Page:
Radar Observations of Asteroids

RADAR stands for RAdio Detection And Ranging.  Basically you transmit a radio wave towards some object, the wave reflects from the object, and some of the reflected wave makes its way back to be received at the radar antenna.  By receiving the reflected wave you've performed detection, in other words you've detected that something is out there.  By measuring how long it takes the wave to go to the object and back - the time delay - you can figure out how far away the object is.  That's the ranging part.  Additionally, if the object is moving then the frequency of the radio wave changes.  Measuring this Doppler shift and combining that with the delay information allows us to form two dimensional delay-Doppler images.  These are one of the most powerful sources of information we can obtain about the physical properties of an asteroid.

A radar telescope is essentially a radio telescope with the addition of a transmitter.  Although there are many radio telescopes, there are pretty much only two radar telescopes in the world today that can produce useful delay-Doppler images of asteroids.  They are ...
The Goldstone Solar System Radar is part of NASA's Deep Space Network.  Located near Barstow California, the largest dish is the fully-steerable, 70 meter DSS-14 (shown foreground at right).  This system can transmit 500 kW at 8510 MHz (3.5 cm).  Reception can be performed at DSS-14 or at DSS-13 (shown background at right).  This allows bistatic operation where transmission (at DSS-14) and reception (at DSS-13) is continuous.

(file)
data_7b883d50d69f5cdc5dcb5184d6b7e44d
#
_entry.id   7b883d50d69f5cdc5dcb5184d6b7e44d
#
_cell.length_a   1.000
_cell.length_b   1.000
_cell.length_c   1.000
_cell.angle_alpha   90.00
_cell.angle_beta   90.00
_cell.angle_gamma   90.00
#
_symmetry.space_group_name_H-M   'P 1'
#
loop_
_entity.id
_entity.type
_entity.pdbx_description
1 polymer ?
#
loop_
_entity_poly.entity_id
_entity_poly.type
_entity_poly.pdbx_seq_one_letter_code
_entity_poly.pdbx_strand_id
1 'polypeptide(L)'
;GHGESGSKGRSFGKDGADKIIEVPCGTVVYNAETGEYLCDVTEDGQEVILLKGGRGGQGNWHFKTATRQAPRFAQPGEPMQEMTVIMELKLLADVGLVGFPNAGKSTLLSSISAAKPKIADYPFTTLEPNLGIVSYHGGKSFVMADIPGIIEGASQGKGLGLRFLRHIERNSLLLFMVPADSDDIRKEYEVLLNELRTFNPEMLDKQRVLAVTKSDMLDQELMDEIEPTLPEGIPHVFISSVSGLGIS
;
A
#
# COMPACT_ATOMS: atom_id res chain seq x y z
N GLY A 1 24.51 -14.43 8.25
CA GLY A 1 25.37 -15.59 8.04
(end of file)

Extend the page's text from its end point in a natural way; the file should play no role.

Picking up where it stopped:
photo courtesy NASA

The Arecibo Radar Telescope is operated by the NAIC.  This fixed-dish, 300 meter antenna is located near Arecibo, Puerto Rico.  It can transmit 1 MW at 2380 MHz (12.6 cm).  It has primarily operated in a monostatic mode (switching between transmit and receive) but bistatic operation with the NRAO's Greenbank antenna is possible.
Photo courtesy NAIC

Radar studies of asteroids began with the detection of 1566 Icarus in 1968, but delay-Doppler imaging with enough resolution to perform detailed physical modeling first occurred in 1989 when a team led by Steven Ostro of the Jet Propulsion Laboratory used the Arecibo radar to image 4769 Castalia.

Delay Doppler Images

Here's a brief description of the process of radar delay-Doppler imaging.  It glosses over lots of things, but the essential ideas are here.

Think of a radar transmitter as shooting out a bunch of green balls. These balls are chucks of radio-wave energy called photons. We're going to show just a few photons but a real planetary radar system sends out a HUGE number - as many as a million trillion trillion photons every second!  The balls travel millions of miles through space until they encounter the asteroid. Different balls will hit the asteroid in different places. Since some parts of the asteroid are nearer to the radar than other parts, the balls will get reflected at different times.Since the asteroid is spinning, some parts of the surface are moving towards the radar and some parts are moving away. Balls that hit the parts moving away get stretched a little (shown as turning red in the animation) while those that hit the parts moving towards the radar get scrunched (turn blue).  The balls, with different delays and different colors return to the antenna.